Sea ice concentration algorithms using brightness temperatures ( TB ) from satellite microwave radiometers are used to compute sea ice concentration ( cice ), sea ice extent, and generate sea ice climate data records. Therefore, it is important to minimize the sensitivity of cice estimates to geophysical noise caused by snow/sea ice thermal microwave emission signature variations, and presence of WV and clouds in the atmosphere and/or near-surface winds. In this study, we investigate the effect of geophysical noise leading to systematic cice biases and affecting cice standard deviations (STD) using simulated top of the atmosphere TB s over open water and 100% sea ice. We consider three case studies for the Arctic and the Antarctic and eight different cice algorithms, representing different families of algorithms based on the selection of channels and methodologies. Our simulations show that, over open water and low cice , algorithms using gradients between V-polarized 19-GHz and 37-GHz TB s show the lowest sensitivity to the geophysical noise, while the algorithms exclusively using near-90-GHz channels have by far the highest sensitivity. Over sea ice, the atmosphere plays a much smaller role than over open water, and the cice STD for all algorithms is smaller than over open water. The hybrid and low-frequency (6 GHz) algorithms have the lowest sensitivity to noise over sea ice, while the polarization type of algorithms has the highest noise levels.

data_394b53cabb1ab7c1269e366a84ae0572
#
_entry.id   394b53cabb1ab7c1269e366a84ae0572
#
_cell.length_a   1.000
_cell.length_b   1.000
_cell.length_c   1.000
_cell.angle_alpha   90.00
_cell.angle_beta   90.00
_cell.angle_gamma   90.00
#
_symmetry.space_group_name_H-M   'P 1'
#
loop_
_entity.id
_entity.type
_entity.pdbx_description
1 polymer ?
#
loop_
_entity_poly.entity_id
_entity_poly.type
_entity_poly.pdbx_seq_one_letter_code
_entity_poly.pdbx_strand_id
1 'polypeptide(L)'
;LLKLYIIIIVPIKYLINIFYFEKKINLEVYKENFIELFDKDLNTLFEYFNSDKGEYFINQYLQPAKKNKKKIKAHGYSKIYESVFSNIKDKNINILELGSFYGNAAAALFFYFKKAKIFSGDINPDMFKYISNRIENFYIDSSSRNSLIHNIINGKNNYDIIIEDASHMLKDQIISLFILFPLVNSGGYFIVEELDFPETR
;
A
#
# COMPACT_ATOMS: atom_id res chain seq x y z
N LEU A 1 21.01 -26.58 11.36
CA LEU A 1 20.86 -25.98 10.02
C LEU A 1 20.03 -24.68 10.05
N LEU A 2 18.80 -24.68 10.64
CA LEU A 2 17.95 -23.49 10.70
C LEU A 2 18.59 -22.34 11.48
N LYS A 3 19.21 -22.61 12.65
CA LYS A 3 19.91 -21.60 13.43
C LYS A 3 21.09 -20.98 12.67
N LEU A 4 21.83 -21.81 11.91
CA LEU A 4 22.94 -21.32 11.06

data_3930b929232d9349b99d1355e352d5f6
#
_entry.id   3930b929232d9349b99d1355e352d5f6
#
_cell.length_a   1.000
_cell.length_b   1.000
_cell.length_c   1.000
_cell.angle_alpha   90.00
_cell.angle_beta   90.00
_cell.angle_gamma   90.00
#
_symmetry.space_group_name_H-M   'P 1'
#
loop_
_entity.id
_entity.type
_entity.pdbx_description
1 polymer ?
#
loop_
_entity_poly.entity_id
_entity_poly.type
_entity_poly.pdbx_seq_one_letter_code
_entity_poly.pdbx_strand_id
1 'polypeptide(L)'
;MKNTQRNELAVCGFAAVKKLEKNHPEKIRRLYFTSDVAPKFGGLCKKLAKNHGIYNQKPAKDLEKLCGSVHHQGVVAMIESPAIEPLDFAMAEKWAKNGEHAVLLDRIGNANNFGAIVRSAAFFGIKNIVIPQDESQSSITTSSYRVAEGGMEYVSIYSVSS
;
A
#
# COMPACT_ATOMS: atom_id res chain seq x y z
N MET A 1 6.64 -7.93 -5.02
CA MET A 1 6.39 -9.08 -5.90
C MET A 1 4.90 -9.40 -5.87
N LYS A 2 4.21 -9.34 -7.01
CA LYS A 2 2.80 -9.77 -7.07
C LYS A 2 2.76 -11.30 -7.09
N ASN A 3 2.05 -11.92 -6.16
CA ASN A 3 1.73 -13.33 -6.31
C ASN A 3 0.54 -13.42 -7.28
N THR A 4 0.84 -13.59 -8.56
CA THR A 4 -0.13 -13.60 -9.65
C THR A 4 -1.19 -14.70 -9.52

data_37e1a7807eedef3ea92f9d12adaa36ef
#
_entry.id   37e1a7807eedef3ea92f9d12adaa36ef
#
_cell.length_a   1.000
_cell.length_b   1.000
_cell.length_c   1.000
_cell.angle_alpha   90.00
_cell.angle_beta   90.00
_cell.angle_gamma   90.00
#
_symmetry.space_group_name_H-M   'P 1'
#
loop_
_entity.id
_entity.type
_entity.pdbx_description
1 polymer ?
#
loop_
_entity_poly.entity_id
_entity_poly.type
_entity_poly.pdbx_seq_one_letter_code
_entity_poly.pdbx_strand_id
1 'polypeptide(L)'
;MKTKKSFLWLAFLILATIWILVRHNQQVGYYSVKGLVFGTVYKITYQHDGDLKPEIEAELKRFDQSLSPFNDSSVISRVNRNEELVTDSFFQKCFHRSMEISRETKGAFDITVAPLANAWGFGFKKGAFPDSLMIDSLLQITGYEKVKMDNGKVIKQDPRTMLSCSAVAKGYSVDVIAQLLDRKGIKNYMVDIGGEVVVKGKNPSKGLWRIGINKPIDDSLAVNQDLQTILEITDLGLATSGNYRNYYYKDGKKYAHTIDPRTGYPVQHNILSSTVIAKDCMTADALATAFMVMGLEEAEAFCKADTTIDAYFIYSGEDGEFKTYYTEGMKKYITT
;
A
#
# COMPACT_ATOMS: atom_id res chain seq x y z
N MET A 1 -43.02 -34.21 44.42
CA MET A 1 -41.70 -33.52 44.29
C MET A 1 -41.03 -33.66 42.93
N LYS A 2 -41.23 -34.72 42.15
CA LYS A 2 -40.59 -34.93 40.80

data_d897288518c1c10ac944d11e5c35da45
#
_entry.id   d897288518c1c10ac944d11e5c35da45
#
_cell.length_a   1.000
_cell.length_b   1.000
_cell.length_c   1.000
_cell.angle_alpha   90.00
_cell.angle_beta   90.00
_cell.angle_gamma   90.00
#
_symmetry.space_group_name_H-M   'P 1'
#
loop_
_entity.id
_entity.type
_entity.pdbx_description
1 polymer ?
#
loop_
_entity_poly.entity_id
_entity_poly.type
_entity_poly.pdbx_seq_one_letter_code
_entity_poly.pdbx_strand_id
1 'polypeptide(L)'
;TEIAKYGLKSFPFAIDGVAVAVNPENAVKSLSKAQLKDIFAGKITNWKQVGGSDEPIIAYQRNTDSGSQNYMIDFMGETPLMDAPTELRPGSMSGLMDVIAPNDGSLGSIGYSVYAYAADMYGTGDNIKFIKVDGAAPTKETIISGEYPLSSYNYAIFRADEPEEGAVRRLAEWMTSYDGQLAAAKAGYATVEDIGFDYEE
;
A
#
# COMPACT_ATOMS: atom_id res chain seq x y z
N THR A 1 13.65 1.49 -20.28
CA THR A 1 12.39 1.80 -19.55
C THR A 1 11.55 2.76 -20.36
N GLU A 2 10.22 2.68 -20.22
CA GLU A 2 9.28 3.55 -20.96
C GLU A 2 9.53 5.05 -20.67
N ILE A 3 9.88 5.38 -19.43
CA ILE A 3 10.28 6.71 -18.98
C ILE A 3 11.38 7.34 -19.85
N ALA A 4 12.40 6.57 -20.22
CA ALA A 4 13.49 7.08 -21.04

|Journal||IEEE Journal of Selected Topics in Applied Earth Observations and Remote Sensing|
|Number of pages||18|
|Publication status||Published - 2022|
- Microwave radiometry
- Sea ice concentration
- Sea ice emission modelling